North Carolina is entering a new era with the recent legalization of sports betting statewide, set to take effect on Jan. 8, 2024. Gov. Roy Cooper signed HB 347 over the summer at Spectrum Center, home of the Charlotte Hornets, but already industry advocates and gamers are wondering if this was a half measure in need of a broader vision for leveraging the potential for gaming in the state. 

iGaming, shorthand for online casino-style gaming, was left out of HB 347. State budget negotiations have been slowed by ongoing disagreement over how to incorporate iGaming into the new gambling status quo.   

NC lawmakers need to be proactive and create a framework for this activity.   

There’s a reason Gov. Cooper christened the expansion of betting on the Charlotte Hornets home court. Americans are wild for sports, and any conflicted feelings people may hold about the proliferation of gambling can be somewhat smoothed over by the love of sports. It’s an easier sell from a cultural perspective, and lawmakers from both parties know that fans see betting as an obvious extension of the sports fan experience.   

There is no getting past the financial benefit for North Carolina either, and Republicans in Raleigh were not gung-ho to turn down an estimated $74.9 million in new revenue from betting taxes and licensing fees for the 2024-25 fiscal year. Even better, that figure is expected to rise to nearly $100.6 million by 2028. Revenue will come from an 18% sports wagering tax placed on sportsbooks licensed by the North Carolina Lottery Commission and players will have access to mobile betting, as well as in-person wagering.   

iGaming is different, and it doesn’t have the benefit of association with ultra-popular professional sporting leagues and household names like FanDuel and DraftKings to place bets. This is access to state-sanctioned casino apps on a personal device or computer, so consumers and gamers can play the odds wherever they’d like, without having to set foot inside a brick-and-mortar casino.   

Casinos are a prickly subject in North Carolina, like anywhere else. They’re a hugely consequential from a development and job creation standpoint, as articulated by Senate President Pro Tempore Phil Berger, who said of traditional casinos, they’re “the only form of gaming where you’re going to see a significant creation of new jobs to the state, whereas you’re not going to see that with something on people’s phones.”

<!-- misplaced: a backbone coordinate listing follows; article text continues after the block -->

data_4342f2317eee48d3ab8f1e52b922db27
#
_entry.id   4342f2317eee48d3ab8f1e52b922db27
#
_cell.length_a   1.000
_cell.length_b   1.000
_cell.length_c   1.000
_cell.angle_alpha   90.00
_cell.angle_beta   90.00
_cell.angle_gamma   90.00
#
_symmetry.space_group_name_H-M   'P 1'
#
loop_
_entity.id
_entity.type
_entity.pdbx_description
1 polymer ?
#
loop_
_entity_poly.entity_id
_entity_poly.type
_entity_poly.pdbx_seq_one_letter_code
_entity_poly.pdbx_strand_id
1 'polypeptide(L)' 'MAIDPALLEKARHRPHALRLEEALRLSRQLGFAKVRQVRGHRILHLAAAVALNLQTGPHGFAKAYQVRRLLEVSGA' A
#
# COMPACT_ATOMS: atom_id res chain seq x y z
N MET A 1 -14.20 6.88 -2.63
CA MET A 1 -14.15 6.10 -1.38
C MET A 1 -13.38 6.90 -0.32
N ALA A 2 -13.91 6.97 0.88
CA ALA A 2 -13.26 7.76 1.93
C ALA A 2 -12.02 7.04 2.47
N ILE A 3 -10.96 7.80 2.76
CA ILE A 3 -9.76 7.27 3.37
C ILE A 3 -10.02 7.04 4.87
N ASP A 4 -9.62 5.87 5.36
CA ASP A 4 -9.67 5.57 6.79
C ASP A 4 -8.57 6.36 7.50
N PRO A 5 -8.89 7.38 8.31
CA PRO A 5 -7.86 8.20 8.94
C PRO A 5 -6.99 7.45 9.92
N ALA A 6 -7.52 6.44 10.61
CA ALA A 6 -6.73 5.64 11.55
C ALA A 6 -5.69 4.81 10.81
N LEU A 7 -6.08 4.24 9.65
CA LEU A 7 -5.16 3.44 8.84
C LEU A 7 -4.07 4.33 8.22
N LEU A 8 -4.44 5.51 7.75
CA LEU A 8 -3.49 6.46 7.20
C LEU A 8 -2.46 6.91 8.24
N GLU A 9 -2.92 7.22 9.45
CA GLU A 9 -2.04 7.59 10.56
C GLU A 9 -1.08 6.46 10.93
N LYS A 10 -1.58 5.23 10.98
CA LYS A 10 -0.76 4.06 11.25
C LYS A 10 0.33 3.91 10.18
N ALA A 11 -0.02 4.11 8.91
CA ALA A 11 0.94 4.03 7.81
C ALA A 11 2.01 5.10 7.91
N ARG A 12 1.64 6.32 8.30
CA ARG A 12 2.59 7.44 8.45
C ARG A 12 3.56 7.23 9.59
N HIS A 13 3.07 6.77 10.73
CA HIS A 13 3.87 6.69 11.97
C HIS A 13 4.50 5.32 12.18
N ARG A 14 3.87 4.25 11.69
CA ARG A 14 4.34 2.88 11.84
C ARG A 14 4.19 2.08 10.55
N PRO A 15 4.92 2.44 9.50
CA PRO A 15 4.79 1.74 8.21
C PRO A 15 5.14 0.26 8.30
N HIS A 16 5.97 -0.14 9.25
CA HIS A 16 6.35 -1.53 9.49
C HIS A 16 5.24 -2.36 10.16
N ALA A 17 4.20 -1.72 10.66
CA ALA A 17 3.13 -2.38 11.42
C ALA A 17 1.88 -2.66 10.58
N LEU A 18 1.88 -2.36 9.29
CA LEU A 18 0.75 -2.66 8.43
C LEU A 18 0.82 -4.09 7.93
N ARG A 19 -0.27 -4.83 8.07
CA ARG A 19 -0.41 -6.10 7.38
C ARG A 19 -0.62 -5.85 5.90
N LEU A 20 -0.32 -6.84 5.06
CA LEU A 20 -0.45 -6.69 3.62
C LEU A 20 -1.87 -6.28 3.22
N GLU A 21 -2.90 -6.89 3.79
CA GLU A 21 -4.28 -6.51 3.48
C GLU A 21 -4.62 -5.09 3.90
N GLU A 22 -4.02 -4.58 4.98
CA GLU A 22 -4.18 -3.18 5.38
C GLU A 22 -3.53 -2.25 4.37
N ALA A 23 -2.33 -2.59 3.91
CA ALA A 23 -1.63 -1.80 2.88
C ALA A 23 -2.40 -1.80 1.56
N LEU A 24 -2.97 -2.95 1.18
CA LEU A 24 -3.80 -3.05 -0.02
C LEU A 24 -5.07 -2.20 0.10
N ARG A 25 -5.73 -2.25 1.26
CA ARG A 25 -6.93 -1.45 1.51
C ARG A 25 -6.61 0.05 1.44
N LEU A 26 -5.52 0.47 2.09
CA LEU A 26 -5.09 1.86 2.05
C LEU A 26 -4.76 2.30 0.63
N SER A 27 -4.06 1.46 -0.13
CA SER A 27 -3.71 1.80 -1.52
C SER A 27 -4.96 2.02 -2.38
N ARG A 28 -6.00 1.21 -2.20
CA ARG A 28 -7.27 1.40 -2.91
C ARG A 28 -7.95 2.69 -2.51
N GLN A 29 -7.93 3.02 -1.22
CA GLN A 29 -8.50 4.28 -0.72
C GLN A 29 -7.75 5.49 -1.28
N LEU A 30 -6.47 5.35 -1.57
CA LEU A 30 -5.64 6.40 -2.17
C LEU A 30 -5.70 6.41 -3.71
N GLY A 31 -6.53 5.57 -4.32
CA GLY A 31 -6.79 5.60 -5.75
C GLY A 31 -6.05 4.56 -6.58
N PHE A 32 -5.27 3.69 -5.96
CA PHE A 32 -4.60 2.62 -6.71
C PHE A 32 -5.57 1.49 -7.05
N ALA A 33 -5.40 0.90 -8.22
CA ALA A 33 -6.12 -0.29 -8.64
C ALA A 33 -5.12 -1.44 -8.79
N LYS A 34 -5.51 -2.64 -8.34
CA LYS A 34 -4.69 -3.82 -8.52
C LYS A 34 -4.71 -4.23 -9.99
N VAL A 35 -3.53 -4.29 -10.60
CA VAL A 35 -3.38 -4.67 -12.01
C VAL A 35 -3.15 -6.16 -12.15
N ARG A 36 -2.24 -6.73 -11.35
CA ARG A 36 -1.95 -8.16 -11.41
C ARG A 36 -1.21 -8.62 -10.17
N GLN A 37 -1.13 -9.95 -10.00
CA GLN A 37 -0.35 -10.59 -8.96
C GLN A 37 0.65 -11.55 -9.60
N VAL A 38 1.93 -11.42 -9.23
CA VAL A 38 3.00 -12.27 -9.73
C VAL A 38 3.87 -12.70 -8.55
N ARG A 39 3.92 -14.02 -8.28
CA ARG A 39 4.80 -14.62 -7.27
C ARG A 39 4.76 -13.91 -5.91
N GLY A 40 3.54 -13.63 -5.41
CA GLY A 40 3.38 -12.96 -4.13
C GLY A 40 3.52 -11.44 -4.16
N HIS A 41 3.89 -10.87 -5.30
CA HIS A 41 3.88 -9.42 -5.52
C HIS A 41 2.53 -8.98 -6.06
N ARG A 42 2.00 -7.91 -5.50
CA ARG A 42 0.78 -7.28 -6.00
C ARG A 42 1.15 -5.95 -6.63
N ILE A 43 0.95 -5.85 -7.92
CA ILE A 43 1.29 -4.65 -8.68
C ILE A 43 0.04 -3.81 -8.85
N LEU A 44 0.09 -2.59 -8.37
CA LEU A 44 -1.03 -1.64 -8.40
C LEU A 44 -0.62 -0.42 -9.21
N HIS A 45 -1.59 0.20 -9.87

That’s a fair point. For politicians working to strike a balance between practical benefits to their constituents and moral concerns, casinos represent a bargain they can present as tightly controlled. Mobile gaming comes with more question marks.  

Will it undercut investments made in physical casinos? How will iGaming account for age verification, an increasingly hot debate happening in state legislatures regarding social media access and pornography?   

These questions have been answered in Connecticut, Delaware, Michigan, New Jersey, Pennsylvania, and West Virginia, where iCasinos have already been legalized for residents. Consumers like to have options when it comes to bets and gaming, and the argument that casinos would be undercut ignores the fact that they serve a different audience than people who enjoy iGaming. Age verification of gamers is also accounted for by the business model of gaming apps, where the cost per verification is baked into their profit outlook.    

The money generated for state coffers isn’t bad either. Connecticut’s iCasino sector generated $40 million in taxes, compared to a meager $13 million driven by sports betting. New Jersey had the same experience, with iGaming more than tripling revenue from wagers on sports. In both cases, physical casinos still raked in vast sums more than their digital counterparts.   

North Carolinians who want to gamble online, will gamble online. An unregulated market for this activity already exists, and the best response is always to create legal frameworks that protect consumers and benefit the state. A gaming commission would need to be established, and North Carolina could start by looking to Maryland as a model for bringing gaming and the lottery under the roof of a single commission.   

Half measures don’t make for good policy, and North Carolina opening the spigot on betting revenue should be based both on what consumers want, and what will maximize revenue for the state in return. It would be best to get out in front on iGaming and not have to play catch up on expanding consumer choice. When it comes to responsibly regulated online gambling and sports betting, everyone wins.  

Originally published here



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